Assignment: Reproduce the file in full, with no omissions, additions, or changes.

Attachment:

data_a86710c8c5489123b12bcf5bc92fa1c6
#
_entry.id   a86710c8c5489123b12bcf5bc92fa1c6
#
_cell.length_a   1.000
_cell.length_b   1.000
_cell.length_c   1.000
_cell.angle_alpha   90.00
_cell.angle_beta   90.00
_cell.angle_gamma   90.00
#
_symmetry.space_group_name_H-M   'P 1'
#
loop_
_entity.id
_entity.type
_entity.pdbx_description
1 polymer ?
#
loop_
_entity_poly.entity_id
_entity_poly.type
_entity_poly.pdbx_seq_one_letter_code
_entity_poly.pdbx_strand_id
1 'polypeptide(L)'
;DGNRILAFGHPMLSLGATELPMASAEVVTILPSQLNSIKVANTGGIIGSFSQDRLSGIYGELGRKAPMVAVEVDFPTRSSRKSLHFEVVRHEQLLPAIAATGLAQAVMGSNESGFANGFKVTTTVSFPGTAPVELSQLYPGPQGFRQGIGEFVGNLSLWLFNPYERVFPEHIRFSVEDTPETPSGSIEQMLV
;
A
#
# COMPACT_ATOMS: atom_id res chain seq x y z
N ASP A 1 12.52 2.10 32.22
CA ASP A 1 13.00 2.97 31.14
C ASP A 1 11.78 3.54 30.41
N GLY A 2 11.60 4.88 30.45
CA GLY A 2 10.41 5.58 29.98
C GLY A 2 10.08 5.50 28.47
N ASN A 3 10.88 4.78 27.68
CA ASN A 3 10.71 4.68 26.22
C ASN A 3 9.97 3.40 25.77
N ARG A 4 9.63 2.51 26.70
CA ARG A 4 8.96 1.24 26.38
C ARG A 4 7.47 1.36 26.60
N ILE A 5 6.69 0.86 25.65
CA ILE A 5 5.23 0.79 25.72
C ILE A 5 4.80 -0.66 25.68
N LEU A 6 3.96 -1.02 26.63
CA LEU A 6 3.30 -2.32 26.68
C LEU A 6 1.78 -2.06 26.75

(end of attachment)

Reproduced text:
data_a86710c8c5489123b12bcf5bc92fa1c6
#
_entry.id   a86710c8c5489123b12bcf5bc92fa1c6
#
_cell.length_a   1.000
_cell.length_b   1.000
_cell.length_c   1.000
_cell.angle_alpha   90.00
_cell.angle_beta   90.00
_cell.angle_gamma   90.00
#
_symmetry.space_group_name_H-M   'P 1'
#
loop_
_entity.id
_entity.type
_entity.pdbx_description
1 polymer ?
#
loop_
_entity_poly.entity_id
_entity_poly.type
_entity_poly.pdbx_seq_one_letter_code
_entity_poly.pdbx_strand_id
1 'polypeptide(L)'
;DGNRILAFGHPMLSLGATELPMASAEVVTILPSQLNSIKVANTGGIIGSFSQDRLSGIYGELGRKAPMVAVEVDFPTRSSRKSLHFEVVRHEQLLPAIAATGLAQAVMGSNESGFANGFKVTTTVSFPGTAPVELSQLYPGPQGFRQGIGEFVGNLSLWLFNPYERVFPEHIRFSVEDTPETPSGSIEQMLV
;
A
#
# COMPACT_ATOMS: atom_id res chain seq x y z
N ASP A 1 12.52 2.10 32.22
CA ASP A 1 13.00 2.97 31.14
C ASP A 1 11.78 3.54 30.41
N GLY A 2 11.60 4.88 30.45
CA GLY A 2 10.41 5.58 29.98
C GLY A 2 10.08 5.50 28.47
N ASN A 3 10.88 4.78 27.68
CA ASN A 3 10.71 4.68 26.22
C ASN A 3 9.97 3.40 25.77
N ARG A 4 9.63 2.51 26.70
CA ARG A 4 8.96 1.24 26.38
C ARG A 4 7.47 1.36 26.60
N ILE A 5 6.69 0.86 25.65
CA ILE A 5 5.23 0.79 25.72
C ILE A 5 4.80 -0.66 25.68
N LEU A 6 3.96 -1.02 26.63
CA LEU A 6 3.30 -2.32 26.68
C LEU A 6 1.78 -2.06 26.75